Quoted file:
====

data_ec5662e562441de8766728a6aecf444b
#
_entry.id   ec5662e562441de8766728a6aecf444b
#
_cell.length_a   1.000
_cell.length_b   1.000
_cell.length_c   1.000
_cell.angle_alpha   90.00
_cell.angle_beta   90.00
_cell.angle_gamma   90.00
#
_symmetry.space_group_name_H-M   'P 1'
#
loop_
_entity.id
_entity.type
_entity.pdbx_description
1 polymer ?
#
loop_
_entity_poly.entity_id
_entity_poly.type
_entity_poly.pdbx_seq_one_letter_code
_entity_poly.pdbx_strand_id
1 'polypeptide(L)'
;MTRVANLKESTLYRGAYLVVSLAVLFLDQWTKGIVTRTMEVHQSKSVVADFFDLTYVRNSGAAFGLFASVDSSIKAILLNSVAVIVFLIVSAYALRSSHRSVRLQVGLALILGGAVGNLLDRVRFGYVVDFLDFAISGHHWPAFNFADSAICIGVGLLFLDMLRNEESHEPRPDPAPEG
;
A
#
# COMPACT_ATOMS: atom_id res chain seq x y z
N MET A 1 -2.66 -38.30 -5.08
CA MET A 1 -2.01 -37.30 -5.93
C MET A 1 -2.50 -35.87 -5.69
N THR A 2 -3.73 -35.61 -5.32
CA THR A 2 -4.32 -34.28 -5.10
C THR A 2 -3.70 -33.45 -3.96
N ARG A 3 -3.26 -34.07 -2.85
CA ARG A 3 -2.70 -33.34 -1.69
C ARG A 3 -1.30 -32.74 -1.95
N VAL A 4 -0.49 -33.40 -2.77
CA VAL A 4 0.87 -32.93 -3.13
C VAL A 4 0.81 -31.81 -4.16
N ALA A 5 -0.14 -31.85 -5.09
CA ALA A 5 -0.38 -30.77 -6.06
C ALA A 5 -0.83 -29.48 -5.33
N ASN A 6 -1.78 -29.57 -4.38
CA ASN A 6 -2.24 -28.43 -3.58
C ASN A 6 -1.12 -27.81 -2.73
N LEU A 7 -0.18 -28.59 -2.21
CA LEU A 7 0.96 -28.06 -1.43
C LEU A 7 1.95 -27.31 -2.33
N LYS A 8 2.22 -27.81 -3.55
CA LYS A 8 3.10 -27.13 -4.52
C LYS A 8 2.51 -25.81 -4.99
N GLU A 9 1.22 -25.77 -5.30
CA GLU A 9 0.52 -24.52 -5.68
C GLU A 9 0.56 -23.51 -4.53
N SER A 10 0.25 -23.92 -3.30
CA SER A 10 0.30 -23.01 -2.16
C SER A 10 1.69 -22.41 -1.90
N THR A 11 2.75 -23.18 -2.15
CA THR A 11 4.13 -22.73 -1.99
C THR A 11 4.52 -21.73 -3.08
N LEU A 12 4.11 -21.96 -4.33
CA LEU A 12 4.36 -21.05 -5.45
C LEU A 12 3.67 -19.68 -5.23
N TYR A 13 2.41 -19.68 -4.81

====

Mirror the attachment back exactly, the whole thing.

data_ec5662e562441de8766728a6aecf444b
#
_entry.id   ec5662e562441de8766728a6aecf444b
#
_cell.length_a   1.000
_cell.length_b   1.000
_cell.length_c   1.000
_cell.angle_alpha   90.00
_cell.angle_beta   90.00
_cell.angle_gamma   90.00
#
_symmetry.space_group_name_H-M   'P 1'
#
loop_
_entity.id
_entity.type
_entity.pdbx_description
1 polymer ?
#
loop_
_entity_poly.entity_id
_entity_poly.type
_entity_poly.pdbx_seq_one_letter_code
_entity_poly.pdbx_strand_id
1 'polypeptide(L)'
;MTRVANLKESTLYRGAYLVVSLAVLFLDQWTKGIVTRTMEVHQSKSVVADFFDLTYVRNSGAAFGLFASVDSSIKAILLNSVAVIVFLIVSAYALRSSHRSVRLQVGLALILGGAVGNLLDRVRFGYVVDFLDFAISGHHWPAFNFADSAICIGVGLLFLDMLRNEESHEPRPDPAPEG
;
A
#
# COMPACT_ATOMS: atom_id res chain seq x y z
N MET A 1 -2.66 -38.30 -5.08
CA MET A 1 -2.01 -37.30 -5.93
C MET A 1 -2.50 -35.87 -5.69
N THR A 2 -3.73 -35.61 -5.32
CA THR A 2 -4.32 -34.28 -5.10
C THR A 2 -3.70 -33.45 -3.96
N ARG A 3 -3.26 -34.07 -2.85
CA ARG A 3 -2.70 -33.34 -1.69
C ARG A 3 -1.30 -32.74 -1.95
N VAL A 4 -0.49 -33.40 -2.77
CA VAL A 4 0.87 -32.93 -3.13
C VAL A 4 0.81 -31.81 -4.16
N ALA A 5 -0.14 -31.85 -5.09
CA ALA A 5 -0.38 -30.77 -6.06
C ALA A 5 -0.83 -29.48 -5.33
N ASN A 6 -1.78 -29.57 -4.38
CA ASN A 6 -2.24 -28.43 -3.58
C ASN A 6 -1.12 -27.81 -2.73
N LEU A 7 -0.18 -28.59 -2.21
CA LEU A 7 0.96 -28.06 -1.43
C LEU A 7 1.95 -27.31 -2.33
N LYS A 8 2.22 -27.81 -3.55
CA LYS A 8 3.10 -27.13 -4.52
C LYS A 8 2.51 -25.81 -4.99
N GLU A 9 1.22 -25.77 -5.30
CA GLU A 9 0.52 -24.52 -5.68
C GLU A 9 0.56 -23.51 -4.53
N SER A 10 0.25 -23.92 -3.30
CA SER A 10 0.30 -23.01 -2.16
C SER A 10 1.69 -22.41 -1.90
N THR A 11 2.75 -23.18 -2.15
CA THR A 11 4.13 -22.73 -1.99
C THR A 11 4.52 -21.73 -3.08
N LEU A 12 4.11 -21.96 -4.33
CA LEU A 12 4.36 -21.05 -5.45
C LEU A 12 3.67 -19.68 -5.23
N TYR A 13 2.41 -19.68 -4.81